Sunday 28 April 2013


At this time of year, with my garden full of tiny plants and seeds just germinating, I am very vulnerable to the antics of the local wildlife. Anything unprotected is destroyed more-or-less immediately. I cannot risk sowing anything without putting it under a physical barrier, so my garden is currently covered in nets and chicken-wire.

Four of my six raised beds are under nets:

Just look at the animal footprints in the central (foreground) bed in this photo - and imagine what would have happened to any seeds I had sown in it!

I have put my pots of potatoes out in the open now, after bringing them on a bit indoors in the garage:

But they are covered with chicken-wire! Without this, the foxes/badgers would snuffle about in the pots in their search for worms and wreck the tender young potato shoots that are emerging.

Around the side of my house I have a sort of potting-bench made out of an old kitchen cupboard unit with a piece of worktop perched on top of it, at a height of about 4 feet. I am currently using this as a place to put some boxes and trays of young seedlings which have only just germinated. Even this is protected with wire, because I know that foxes and cats can jump up onto things like this!

I know from previous experience that in a month or two the problem will reduce, presumably because the animals find other more easily accessible sources of food during the Summer months, but for the time being I have to put the cosmetic side of gardening into second place, with the protection aspect taking priority.

The Asparagus bed is currently undefended, but I have just ordered another net and some more hoops. If the badgers dig up this bed I shall be ANGRY!


  1. good defences Mark you need it with your war against the destructive wildlife

  2. Last fall the skunks dug up the whole yard. They pretty much rototilled it except for the grass which was probably too hard to do. Luckily my garden is well fenced. I even have hardware cloth going a foot down around the perimeter. So they escape that. But the cats on the other hand. They love to dig in my vegetable garden. So like you I protect the whole place. Whether it is panted or not.

  3. Ha, I enlarged the first photo to look for the footprints before scrolling down and seeing the second image...
    I'd be scared if I was a badger near your house! On a more serious note are there any plants badgers/foxes hate the smell of - like curry plant maybe - that you could plant near the places they get in? or just putting a large, walk in fruit cage thing over all the raised beds?

  4. Nicely imprisoned plants you got there! I usually do not have to cover my plants but cats and sparrows are sometimes really annoying.
    I've been eating my Asparagus for a week, just love the taste.

  5. I love seeing wildlife in the garden, but it must be so annoying when they do so much damage. We're lucky here, we don't get much destruction from animals, except for slugs.

  6. Foxes and Badgers, eh? I have Raccoons and Armadillos to contend with. After having my container gardens all dug completely up, plants lying on the ground and a royal mess, I put dried cayenne pepper all around the replanted containers and all around the ground. It is working like a charm!!Also most animals don't care for basil, so I buy dried basil to sprinkle on plants they normally like, or plant close to basil.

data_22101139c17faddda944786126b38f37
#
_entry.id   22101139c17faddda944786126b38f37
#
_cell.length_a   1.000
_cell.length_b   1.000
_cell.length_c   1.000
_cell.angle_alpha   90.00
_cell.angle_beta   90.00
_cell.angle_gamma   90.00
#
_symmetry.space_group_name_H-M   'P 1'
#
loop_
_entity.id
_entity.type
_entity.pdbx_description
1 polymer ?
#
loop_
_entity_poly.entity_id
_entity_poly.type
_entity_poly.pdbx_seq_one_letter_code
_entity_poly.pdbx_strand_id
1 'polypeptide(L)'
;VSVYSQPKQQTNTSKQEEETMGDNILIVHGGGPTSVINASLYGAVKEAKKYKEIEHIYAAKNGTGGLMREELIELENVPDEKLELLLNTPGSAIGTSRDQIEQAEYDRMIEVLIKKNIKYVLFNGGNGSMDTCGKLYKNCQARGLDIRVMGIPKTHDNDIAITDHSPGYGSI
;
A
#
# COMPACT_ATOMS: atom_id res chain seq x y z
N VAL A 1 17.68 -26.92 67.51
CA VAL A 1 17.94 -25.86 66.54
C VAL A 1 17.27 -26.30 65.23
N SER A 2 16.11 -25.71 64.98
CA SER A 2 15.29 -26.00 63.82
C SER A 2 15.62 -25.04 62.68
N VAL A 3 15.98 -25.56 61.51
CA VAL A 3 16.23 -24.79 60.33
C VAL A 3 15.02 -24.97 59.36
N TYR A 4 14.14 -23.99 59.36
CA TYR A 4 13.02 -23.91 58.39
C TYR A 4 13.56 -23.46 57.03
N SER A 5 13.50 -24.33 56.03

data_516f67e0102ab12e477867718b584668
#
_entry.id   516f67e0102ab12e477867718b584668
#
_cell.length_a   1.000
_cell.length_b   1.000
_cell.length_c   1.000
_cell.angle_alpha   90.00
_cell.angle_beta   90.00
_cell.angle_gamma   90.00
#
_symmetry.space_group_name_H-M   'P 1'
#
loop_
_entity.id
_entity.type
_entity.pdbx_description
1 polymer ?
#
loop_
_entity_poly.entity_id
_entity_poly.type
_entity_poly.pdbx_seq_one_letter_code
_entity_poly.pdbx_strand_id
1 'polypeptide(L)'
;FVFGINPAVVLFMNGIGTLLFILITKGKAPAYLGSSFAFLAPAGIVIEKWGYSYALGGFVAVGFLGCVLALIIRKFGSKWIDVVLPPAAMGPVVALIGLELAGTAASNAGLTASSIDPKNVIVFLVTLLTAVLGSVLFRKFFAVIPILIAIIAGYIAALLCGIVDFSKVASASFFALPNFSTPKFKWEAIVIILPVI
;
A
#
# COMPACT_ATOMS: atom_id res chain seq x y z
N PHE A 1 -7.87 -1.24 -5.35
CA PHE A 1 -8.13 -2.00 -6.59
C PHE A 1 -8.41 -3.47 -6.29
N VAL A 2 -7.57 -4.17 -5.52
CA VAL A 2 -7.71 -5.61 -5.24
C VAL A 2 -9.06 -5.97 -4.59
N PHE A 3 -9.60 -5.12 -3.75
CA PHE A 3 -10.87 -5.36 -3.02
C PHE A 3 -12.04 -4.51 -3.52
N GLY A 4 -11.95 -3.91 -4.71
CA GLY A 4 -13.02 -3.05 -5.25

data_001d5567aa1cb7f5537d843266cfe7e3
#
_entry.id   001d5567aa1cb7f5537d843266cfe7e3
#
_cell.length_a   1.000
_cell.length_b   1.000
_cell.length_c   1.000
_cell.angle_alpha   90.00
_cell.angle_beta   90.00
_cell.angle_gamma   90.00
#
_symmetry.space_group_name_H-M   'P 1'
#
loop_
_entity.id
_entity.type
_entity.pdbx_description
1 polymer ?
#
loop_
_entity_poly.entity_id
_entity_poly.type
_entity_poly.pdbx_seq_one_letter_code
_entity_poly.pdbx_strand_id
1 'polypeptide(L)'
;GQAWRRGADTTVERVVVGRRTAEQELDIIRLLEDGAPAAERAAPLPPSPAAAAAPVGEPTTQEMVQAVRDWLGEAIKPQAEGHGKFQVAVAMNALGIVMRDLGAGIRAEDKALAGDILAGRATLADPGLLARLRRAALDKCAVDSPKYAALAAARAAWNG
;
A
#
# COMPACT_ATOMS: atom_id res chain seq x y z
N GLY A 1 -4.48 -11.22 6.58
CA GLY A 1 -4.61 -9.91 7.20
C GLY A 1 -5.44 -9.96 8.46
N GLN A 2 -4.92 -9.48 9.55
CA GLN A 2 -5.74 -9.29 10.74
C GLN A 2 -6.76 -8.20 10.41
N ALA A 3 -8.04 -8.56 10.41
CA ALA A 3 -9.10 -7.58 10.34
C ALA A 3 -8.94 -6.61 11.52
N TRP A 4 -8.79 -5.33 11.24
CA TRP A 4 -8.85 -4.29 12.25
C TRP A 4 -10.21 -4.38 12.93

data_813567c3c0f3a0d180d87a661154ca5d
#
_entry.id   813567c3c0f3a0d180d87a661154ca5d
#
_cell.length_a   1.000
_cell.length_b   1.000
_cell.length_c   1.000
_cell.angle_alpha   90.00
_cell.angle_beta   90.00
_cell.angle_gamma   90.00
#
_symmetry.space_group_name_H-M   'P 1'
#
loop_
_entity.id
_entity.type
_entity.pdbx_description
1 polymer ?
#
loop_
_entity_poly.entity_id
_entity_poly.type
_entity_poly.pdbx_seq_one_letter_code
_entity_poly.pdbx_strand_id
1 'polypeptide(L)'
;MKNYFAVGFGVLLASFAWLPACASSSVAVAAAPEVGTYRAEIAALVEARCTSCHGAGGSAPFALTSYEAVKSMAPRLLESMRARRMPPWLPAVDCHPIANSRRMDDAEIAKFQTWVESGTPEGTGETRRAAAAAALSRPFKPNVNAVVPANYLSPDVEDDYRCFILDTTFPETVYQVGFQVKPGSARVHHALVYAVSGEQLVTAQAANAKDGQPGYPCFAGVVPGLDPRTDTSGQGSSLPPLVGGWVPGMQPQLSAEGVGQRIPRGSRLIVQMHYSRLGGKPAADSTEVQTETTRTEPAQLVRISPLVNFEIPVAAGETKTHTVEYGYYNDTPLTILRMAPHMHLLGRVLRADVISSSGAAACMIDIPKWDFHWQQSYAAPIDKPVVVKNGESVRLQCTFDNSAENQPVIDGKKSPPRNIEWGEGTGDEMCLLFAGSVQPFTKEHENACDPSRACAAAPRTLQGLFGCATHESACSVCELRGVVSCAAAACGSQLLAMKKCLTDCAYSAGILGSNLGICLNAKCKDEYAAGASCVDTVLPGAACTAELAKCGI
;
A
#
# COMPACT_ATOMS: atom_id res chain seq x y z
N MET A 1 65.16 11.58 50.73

7. We get paw printes over seed beds on the plot but I'm not sure whether they are foxes, dogs or cats. Must learn some print patterns!

  8. Isn't it a shame that you have to do this - so much extra work for you as well. I have to do this myself but on a smaller scale - I hate it as I feel it spoils the look of the garden - but needs must.

  9. Hi Mark,
    I am intersted in the hoops and netting you have just ordered. Can you let me know where you buy these from and why you choose these from the rest? I am looking to buy some hoops/netting and maybe a cage structure to protect purple sprouting broccoli and kale later in the season from the dreaded cabbage white butterfly. have an interesting range using 'Veggiemesh'. April

    1. Hi April; Yes, most of my nets and hoops have come from I bought the 1.8m flexible plastic "Economy hoops", which I have found to be ideal for my needs. I also bought their "Butterfly netting" - the knitted 7mm one, not the extruded plastic one (which is insufficiently flexible for my needs). I have a set of "Build-a-Ball" with aluminium rods too: again very versatile since it can be assembled in many different ways.
      Harrod Horticultural have some nice-looking fruit cages, though they are quite pricey.

  10. I'm enjoying the sight of deer in the garden on early mornings, and they are enjoying the breakfast buffet I've laid out for them in the shape of tulips and rose buds... I've now had to fence in the lawn bed in an attempt to train them to munch on the ground elder and the lawn, but I'm not sure it will work!

  11. It's like the Fort Knox of the garden world.

  12. They must be territorial animals. I live in the country and don't seem to have trouble with fox or other creatures (thankfully). My only problem at the minute is keeping stray cats from using my veg box / planting areas as their toilet.


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